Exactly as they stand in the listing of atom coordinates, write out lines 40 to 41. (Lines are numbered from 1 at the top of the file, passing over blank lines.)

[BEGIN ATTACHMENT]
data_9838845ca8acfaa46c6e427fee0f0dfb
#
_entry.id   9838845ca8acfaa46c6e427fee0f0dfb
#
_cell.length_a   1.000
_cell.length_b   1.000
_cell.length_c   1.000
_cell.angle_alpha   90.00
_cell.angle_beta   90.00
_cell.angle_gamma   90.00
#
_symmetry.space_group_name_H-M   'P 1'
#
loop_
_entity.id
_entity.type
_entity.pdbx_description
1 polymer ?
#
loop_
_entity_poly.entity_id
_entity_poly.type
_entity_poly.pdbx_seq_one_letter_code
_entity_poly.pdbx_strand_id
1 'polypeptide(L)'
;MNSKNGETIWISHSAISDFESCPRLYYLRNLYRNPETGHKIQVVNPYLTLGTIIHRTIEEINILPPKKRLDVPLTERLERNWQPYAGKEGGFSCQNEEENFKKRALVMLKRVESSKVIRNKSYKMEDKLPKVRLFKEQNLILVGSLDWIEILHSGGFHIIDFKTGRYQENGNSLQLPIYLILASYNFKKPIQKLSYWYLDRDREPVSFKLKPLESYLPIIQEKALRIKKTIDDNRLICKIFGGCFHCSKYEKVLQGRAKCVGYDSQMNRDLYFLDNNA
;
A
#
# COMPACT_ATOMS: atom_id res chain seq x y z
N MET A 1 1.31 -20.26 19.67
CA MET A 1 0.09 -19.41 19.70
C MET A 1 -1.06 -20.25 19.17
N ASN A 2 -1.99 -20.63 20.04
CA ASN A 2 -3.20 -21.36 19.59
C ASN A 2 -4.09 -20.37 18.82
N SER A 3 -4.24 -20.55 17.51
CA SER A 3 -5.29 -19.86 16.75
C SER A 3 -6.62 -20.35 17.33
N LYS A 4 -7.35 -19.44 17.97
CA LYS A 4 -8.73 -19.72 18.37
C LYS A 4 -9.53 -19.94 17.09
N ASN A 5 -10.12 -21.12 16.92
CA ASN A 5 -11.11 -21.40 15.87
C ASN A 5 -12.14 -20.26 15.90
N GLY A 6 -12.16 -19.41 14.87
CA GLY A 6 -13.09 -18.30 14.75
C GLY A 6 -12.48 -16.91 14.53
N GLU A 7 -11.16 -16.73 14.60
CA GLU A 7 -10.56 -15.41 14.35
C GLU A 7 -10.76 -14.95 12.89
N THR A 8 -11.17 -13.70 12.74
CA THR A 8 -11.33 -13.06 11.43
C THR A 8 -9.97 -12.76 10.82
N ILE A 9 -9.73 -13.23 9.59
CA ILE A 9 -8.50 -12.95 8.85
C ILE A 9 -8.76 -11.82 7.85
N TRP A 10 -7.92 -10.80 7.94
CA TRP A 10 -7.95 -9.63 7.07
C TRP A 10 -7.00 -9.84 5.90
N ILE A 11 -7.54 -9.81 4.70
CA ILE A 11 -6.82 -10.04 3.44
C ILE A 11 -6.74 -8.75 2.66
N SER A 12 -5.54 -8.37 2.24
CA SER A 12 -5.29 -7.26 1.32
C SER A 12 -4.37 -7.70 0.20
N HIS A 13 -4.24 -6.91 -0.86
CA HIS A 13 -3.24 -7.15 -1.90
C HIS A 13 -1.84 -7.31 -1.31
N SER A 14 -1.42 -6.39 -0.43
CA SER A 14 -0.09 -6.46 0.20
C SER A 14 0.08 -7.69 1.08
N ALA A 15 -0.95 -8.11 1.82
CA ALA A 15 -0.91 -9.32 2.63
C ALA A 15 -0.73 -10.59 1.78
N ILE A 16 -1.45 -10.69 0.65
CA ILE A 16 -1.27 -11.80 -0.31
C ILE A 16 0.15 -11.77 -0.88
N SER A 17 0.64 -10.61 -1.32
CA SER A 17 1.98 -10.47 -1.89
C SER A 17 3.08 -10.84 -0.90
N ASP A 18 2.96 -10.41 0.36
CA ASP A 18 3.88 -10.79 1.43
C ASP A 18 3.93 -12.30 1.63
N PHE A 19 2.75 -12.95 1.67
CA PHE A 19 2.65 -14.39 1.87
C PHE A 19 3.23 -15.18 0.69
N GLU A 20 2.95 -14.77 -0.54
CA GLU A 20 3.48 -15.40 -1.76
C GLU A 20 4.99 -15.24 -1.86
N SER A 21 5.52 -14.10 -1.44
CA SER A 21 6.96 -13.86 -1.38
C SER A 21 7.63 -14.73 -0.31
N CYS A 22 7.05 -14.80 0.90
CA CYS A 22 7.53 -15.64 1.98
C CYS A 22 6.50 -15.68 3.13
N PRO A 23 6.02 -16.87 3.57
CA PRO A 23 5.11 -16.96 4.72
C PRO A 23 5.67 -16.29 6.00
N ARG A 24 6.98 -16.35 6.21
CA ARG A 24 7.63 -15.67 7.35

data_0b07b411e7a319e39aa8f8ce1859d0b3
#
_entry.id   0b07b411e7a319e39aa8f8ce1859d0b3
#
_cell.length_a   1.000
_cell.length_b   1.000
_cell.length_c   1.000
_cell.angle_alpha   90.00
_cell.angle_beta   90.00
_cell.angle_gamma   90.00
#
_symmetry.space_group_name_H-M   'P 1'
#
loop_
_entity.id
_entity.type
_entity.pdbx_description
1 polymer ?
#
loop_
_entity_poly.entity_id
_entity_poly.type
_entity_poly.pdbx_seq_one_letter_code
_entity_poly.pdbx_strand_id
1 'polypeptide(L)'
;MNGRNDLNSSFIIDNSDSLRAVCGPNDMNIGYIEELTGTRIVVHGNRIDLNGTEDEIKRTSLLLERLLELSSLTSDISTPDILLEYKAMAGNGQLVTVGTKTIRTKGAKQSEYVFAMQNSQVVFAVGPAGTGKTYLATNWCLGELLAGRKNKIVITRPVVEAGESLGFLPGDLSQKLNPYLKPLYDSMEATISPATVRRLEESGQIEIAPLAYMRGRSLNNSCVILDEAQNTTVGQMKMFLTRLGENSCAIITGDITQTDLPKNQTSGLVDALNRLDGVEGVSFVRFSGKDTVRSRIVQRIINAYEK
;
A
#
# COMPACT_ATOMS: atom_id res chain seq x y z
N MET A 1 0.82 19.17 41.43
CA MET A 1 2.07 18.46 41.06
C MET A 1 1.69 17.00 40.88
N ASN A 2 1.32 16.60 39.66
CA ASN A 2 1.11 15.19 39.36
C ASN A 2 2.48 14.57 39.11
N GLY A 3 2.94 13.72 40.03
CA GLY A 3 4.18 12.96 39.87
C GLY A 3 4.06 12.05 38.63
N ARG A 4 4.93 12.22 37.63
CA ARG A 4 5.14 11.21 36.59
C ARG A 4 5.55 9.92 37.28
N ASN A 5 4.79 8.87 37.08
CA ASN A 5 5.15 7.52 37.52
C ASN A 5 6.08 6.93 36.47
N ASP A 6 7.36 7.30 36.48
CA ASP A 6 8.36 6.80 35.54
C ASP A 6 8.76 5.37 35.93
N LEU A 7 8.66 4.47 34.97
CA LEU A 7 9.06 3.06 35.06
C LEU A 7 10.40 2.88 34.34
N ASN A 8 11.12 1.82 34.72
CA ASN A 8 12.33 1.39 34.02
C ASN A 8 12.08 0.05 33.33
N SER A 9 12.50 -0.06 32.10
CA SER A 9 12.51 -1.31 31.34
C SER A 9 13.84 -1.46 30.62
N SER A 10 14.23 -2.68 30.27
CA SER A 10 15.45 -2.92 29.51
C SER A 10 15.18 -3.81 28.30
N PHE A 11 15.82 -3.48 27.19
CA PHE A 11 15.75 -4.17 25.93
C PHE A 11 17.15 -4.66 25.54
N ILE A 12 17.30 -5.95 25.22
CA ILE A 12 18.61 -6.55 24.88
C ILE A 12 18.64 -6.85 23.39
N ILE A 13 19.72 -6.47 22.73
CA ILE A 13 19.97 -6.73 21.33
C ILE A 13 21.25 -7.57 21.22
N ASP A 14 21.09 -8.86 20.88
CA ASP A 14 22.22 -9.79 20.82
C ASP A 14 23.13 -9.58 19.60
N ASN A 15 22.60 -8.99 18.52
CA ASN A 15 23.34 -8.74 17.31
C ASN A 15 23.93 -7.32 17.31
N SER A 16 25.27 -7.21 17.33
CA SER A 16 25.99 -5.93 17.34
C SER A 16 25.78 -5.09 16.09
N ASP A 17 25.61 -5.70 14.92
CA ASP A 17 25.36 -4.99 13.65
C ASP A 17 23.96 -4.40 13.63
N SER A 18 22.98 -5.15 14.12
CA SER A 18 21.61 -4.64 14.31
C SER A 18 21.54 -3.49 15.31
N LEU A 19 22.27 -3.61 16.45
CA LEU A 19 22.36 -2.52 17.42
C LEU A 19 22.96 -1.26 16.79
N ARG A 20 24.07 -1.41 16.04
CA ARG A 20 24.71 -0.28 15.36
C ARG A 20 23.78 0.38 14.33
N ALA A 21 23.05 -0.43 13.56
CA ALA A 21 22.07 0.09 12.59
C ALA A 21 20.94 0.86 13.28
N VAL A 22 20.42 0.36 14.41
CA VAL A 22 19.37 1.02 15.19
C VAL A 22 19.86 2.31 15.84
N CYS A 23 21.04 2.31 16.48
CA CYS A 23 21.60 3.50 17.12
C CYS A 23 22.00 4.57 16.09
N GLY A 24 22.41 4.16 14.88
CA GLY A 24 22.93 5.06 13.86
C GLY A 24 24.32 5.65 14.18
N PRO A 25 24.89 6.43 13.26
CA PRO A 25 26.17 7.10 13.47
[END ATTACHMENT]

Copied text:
N LYS A 4 -7.35 -19.44 17.97
CA LYS A 4 -8.73 -19.72 18.37